The U.S. commercial real estate market has been fairly strong in 2016, but a new three-year economic forecast from the Urban Land Institute predicts a slowdown for the two years with commercial transaction volume expected to decline to $475 billion in 2018.
However, this decline is relative to a market which saw record highs not seen since 2015. In addition, the economy is relatively secure with unemployment levels at less than 5%, low inflation, and historically low lending rates and fixed income rates of return.
New supply in some markets is starting to slow down, with only one market continuing to rise steadily. However, investor flows continue to increase and transaction volume is high.
A close examination of overall trends will help investors position themselves for a successful year in 2017. Below, we’ll take a look at some of the trends that characterized 2016 and are expected to continue on into the next year.
Commercial Real Estate Predictions: Global Urbanization Continues
Global urbanization or the exodus of both baby boomers and millennials to the city in search of jobs and amenities will continue to be a factor in 2017.
According to the U.S. Census Bureau, the urban population in the United States increased by more than 12%, a nearly 3% increase over the overall growth rate of the U.S. during the same period. The trend has even made its way to suburban areas, with developers importing mixed-use development and increased public transportation options creating a city-like atmosphere.
Commercial Real Estate Predictions For Foreign Investment In The U.S.
The U.S. continues to be an attractive market for foreign investors seeking a stable investment source. With higher yields and higher appreciation rates, foreigners invested more than $87 billion dollars in 2015.
Even though slow economic growth in most of Europe and China may slow down investment in those countries, changes to FIRPTA, the Foreign Investment In Real Property Tax Act will increase investment, since the law now treats foreign investors similarly to U.S. citizens.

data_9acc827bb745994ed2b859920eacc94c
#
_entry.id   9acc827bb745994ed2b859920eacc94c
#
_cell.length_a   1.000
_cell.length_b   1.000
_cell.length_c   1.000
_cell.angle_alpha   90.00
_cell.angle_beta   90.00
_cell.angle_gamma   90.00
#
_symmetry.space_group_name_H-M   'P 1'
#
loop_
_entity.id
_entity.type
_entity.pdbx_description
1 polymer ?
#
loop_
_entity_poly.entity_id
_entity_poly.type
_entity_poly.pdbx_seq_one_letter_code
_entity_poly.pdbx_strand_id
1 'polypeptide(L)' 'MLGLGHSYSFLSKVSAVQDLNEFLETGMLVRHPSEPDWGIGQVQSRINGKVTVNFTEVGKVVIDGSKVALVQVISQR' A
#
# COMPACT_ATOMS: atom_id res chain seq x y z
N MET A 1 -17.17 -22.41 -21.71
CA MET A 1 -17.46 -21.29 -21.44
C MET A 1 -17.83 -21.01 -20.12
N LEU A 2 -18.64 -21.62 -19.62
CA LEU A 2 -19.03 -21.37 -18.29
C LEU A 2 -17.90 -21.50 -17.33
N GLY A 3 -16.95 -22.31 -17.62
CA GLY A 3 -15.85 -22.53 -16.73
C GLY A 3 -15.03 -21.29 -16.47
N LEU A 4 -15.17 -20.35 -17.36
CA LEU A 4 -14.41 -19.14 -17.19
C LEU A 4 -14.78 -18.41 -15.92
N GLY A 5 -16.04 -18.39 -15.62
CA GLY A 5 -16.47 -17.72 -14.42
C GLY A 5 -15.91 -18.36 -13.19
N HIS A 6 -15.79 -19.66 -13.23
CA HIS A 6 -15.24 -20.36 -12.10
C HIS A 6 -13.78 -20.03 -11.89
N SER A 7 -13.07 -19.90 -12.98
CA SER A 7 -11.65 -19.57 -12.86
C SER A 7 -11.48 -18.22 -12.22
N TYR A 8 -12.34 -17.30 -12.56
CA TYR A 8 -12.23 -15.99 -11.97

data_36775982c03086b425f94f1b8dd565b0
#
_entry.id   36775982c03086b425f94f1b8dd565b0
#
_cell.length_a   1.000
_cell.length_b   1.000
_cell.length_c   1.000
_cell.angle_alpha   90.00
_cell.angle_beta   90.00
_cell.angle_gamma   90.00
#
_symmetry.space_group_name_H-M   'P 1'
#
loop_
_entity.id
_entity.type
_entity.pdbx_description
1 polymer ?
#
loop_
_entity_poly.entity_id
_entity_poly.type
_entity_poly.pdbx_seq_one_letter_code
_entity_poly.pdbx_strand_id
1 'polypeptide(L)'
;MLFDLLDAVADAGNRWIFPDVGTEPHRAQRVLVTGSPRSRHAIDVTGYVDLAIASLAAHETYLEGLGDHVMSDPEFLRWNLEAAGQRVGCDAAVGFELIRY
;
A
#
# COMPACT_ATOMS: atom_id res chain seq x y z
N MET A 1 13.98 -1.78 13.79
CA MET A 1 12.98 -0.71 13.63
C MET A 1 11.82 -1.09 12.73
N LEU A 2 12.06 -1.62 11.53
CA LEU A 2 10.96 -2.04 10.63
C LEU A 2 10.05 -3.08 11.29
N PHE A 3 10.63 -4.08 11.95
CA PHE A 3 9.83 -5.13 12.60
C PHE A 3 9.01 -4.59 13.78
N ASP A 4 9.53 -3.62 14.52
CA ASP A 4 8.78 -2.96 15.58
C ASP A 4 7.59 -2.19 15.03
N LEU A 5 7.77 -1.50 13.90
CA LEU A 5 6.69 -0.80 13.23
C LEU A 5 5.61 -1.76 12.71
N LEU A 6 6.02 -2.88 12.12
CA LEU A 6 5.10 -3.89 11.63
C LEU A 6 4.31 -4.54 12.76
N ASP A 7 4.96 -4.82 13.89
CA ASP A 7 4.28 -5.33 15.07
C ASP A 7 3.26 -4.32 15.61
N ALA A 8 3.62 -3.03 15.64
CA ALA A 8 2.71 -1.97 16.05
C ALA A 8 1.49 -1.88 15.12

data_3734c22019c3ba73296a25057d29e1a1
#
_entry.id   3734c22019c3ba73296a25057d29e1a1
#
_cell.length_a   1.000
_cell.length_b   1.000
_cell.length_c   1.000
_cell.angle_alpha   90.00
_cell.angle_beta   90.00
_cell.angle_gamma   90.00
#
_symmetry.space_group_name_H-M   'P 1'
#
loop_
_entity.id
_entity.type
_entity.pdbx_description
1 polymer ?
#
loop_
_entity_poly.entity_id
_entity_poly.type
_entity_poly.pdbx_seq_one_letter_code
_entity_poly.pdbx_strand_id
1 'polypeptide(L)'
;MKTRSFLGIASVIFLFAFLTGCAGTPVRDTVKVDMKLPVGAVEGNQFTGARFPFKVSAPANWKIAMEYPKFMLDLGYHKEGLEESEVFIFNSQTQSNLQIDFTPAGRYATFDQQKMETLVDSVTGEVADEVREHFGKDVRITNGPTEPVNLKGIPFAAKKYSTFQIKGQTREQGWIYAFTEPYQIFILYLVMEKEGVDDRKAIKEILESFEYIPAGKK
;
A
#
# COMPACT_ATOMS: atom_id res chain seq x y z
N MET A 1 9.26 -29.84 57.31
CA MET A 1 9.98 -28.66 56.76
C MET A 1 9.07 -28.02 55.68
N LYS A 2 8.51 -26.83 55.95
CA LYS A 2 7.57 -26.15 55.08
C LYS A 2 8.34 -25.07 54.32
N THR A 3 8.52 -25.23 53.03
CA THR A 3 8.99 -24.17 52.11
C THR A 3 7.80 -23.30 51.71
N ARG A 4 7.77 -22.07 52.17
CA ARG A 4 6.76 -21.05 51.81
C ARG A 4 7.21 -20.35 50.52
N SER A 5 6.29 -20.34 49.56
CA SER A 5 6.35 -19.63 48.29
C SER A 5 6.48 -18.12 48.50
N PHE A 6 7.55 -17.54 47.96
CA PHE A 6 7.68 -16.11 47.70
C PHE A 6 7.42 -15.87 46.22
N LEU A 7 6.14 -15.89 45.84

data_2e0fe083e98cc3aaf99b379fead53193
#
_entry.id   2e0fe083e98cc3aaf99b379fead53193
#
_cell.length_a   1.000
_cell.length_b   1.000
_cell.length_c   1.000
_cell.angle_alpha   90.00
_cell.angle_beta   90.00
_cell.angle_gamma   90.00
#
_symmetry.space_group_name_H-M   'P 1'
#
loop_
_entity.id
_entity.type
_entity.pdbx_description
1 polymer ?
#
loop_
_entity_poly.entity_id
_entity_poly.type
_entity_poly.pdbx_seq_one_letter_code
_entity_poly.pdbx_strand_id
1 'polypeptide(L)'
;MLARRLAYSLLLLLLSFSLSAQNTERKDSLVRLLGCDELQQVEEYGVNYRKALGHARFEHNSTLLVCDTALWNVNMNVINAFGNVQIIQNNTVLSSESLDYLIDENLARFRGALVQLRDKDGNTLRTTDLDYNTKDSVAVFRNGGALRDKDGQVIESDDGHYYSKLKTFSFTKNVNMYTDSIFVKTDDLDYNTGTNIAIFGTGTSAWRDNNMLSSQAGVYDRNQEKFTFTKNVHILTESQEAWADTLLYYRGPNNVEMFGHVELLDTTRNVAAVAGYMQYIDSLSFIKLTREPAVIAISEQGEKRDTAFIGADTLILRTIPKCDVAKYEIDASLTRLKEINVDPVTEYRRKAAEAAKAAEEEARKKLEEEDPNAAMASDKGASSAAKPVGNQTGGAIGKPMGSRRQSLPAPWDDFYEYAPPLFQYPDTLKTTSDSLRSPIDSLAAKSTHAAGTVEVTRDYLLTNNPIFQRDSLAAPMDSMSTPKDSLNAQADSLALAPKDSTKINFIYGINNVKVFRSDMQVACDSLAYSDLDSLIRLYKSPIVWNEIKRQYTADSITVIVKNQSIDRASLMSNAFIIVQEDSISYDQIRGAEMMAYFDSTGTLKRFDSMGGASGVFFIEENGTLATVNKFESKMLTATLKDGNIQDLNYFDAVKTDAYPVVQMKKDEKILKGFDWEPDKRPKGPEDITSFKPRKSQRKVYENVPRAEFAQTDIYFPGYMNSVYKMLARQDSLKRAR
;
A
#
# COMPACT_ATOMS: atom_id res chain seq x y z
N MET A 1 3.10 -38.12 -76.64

Commercial Real Estate Predictions: Retail Will Continue To Shift
Retail continues to evolve as online companies like Amazon open “showrooming” spaces and more brick and mortar stores shift more of their merchandise to online models. Industry experts suggest that the new model of providing a showroom for customers to try out products – Apple Style- while providing order fulfillment online will likely herald a new breed of the retail store.
This new model, termed “clicks and bricks” presents growth opportunities for investors with the location and wherewithal to woo high-end online retailers.
In terms of consumer spending, Interest rates are expected to rise, which should encourage consumers to spend more with credit cards. However, this will not likely save certain older retailers like JCPenney and Sears.
Retail availability rates are expected to reach a plateau in 2017, however, retail rental rates are predicted to reach a high for the first time in eight years. Still, forecasts appear to be less optimistic than they were at the beginning of 2016, and retail development is expected to be “subdued” in 2017.
Commercial Real Estate Predictions: Lower Oil Prices
Major oil companies continue to produce oil despite signs that the world is oversupplied.
Oil prices are at a 13 year low at $27 per barrel, which has a strong impact on the commercial real estate economy. Two main sectors will be affected negatively by the drop: states whose are strongly connected to the energy industry, such as Texas and North Dakota, as well as metropolitan areas with a high concentration of firms in the energy sector.
On the upside, the rest of the country will benefit from the energy drop in both direct and indirect ways. Americans as a whole are expected to save between $50-75 billion on gasoline, which will not only encourage more traveling but will also free up income for increased retail purchases. This will spur an increase in retail sales, which should give a small boost in the brick and mortar retail market.
Commercial real estate investors will also directly benefit from lower oil and energy costs which will translate to lower construction and manufacturing costs.
This will increase demand in the industrial and manufacturing spaces as businesses expand to take advantage of lowered costs. Other property markets will also see a short-term increase as well, due to lower operating costs.